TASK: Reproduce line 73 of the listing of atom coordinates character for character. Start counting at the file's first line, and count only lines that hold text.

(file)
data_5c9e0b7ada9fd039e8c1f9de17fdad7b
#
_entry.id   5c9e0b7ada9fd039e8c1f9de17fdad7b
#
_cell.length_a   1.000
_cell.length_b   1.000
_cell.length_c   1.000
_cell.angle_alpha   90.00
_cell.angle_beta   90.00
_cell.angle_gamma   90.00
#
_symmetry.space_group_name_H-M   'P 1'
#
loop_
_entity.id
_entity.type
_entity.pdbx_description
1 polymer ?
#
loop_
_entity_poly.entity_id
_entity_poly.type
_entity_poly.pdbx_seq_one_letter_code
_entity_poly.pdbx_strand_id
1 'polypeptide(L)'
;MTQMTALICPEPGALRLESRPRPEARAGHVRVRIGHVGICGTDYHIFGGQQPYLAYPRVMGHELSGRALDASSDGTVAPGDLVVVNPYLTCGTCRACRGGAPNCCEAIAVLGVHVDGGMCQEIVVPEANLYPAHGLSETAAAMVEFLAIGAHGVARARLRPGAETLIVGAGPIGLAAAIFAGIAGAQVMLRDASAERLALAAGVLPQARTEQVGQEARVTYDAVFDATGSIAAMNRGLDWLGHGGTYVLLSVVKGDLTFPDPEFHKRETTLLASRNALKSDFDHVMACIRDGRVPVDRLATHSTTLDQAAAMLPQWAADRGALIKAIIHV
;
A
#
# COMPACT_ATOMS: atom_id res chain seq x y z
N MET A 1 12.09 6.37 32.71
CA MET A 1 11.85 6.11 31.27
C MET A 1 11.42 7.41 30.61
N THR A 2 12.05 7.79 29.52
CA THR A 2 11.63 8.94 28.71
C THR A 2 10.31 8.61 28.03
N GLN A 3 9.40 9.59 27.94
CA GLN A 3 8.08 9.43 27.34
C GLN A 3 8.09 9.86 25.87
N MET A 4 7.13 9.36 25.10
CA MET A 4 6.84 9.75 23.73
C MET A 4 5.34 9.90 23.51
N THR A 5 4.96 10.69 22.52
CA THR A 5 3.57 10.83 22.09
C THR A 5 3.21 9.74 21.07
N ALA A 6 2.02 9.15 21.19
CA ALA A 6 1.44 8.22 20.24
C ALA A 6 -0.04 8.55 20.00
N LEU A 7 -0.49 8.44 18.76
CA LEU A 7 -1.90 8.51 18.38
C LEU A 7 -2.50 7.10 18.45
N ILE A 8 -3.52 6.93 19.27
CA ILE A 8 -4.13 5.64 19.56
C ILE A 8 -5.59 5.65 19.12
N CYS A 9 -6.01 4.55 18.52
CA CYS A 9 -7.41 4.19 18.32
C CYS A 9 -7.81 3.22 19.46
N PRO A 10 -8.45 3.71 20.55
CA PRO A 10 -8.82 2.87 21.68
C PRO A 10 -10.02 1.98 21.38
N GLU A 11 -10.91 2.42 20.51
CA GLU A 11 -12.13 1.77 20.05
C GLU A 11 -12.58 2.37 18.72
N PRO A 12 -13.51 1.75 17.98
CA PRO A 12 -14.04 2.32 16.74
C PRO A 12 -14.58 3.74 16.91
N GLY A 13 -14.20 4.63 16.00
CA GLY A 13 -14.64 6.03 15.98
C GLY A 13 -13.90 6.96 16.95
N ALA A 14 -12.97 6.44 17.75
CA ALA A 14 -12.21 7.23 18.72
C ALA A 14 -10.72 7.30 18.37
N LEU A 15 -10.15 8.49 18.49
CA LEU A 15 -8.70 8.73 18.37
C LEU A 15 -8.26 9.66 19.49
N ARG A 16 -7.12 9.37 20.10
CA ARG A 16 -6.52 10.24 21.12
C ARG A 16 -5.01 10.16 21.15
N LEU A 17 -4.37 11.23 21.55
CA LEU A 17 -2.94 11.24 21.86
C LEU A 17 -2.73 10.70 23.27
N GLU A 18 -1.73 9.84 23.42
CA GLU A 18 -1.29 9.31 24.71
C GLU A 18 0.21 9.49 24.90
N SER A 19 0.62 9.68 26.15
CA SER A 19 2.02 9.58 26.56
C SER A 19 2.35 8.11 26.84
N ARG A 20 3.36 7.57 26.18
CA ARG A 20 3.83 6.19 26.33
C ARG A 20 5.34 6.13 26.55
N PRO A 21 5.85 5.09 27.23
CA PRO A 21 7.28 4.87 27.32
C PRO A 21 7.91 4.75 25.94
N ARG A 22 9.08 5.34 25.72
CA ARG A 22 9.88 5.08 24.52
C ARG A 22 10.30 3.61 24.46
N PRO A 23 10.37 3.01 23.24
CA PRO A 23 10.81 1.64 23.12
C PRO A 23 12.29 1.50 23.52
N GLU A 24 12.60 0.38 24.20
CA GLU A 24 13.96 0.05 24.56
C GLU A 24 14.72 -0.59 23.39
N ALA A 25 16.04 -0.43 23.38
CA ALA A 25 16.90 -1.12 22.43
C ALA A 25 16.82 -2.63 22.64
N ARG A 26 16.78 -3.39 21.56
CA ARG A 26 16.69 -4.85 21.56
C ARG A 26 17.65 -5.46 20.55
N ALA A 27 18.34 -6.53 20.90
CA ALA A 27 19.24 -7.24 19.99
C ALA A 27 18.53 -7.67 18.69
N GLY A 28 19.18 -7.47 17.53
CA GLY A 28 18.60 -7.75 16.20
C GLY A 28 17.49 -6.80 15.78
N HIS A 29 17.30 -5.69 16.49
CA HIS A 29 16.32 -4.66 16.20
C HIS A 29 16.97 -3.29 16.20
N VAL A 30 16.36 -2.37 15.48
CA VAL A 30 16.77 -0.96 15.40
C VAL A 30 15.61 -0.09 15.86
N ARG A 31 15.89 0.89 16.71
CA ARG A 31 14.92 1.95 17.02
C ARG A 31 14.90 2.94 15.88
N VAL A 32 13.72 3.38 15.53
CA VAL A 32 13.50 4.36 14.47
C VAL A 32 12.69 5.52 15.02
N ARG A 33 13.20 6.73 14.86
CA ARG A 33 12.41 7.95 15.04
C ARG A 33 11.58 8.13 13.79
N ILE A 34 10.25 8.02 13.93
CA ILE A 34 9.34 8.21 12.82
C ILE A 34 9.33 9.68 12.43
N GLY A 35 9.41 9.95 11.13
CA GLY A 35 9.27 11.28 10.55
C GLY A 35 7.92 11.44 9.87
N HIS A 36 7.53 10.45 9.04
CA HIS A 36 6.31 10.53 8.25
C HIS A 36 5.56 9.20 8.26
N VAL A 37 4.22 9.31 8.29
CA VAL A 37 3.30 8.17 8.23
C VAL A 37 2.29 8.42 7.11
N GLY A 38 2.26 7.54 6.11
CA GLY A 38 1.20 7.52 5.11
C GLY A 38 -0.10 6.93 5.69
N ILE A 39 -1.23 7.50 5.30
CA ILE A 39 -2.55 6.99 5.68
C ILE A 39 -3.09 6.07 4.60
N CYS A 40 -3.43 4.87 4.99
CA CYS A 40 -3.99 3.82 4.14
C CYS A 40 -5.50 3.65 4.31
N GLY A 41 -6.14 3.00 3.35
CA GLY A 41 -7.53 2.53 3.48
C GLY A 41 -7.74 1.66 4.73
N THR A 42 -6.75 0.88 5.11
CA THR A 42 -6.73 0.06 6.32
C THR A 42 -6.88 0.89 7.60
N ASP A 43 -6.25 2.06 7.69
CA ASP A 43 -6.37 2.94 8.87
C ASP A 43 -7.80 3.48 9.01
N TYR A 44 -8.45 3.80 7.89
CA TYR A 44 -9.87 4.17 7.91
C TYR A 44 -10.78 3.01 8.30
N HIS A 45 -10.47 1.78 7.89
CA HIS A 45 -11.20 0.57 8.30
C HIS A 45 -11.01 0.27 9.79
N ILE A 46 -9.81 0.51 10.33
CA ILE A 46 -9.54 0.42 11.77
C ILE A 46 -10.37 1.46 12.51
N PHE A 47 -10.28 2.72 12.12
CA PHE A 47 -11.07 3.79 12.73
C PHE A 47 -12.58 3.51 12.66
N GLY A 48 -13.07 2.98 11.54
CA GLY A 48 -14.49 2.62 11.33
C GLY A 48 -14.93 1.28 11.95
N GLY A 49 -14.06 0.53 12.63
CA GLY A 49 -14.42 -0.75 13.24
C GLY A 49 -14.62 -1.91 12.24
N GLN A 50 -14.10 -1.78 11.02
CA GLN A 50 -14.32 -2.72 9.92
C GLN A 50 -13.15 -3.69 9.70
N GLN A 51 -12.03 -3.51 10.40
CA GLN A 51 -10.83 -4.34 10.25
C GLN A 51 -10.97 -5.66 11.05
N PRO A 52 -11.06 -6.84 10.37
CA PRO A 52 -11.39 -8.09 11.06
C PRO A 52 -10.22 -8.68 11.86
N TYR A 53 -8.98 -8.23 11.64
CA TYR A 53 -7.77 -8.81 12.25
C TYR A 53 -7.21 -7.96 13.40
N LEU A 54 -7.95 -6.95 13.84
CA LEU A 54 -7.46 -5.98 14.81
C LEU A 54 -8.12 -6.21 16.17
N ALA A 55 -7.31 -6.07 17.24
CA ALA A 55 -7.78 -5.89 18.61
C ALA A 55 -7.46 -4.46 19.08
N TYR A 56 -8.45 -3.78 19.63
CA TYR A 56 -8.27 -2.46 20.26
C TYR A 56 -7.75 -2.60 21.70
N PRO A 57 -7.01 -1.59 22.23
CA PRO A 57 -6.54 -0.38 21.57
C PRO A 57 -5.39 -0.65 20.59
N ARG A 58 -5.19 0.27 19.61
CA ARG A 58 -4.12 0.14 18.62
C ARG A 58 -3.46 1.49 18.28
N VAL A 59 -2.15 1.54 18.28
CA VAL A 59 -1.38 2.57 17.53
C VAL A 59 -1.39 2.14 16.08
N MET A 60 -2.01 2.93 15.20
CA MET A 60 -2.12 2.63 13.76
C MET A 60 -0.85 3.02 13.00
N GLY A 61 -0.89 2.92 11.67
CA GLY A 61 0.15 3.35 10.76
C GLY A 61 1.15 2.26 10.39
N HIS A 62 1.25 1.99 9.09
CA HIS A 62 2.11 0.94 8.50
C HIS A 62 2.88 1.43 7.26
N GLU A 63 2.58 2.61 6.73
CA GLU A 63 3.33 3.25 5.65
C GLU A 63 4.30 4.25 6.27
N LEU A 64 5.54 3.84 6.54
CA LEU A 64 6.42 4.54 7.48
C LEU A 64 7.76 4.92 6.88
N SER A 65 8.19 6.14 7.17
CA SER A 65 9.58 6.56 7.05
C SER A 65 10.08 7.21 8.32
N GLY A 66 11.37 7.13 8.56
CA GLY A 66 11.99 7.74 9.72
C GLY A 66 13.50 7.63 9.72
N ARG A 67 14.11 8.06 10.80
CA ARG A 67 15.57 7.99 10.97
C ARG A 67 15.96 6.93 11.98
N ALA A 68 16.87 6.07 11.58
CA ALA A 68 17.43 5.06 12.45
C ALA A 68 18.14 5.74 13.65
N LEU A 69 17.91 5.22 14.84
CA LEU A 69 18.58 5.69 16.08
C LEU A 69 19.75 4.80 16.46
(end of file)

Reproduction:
N LEU A 15 -10.15 8.49 18.49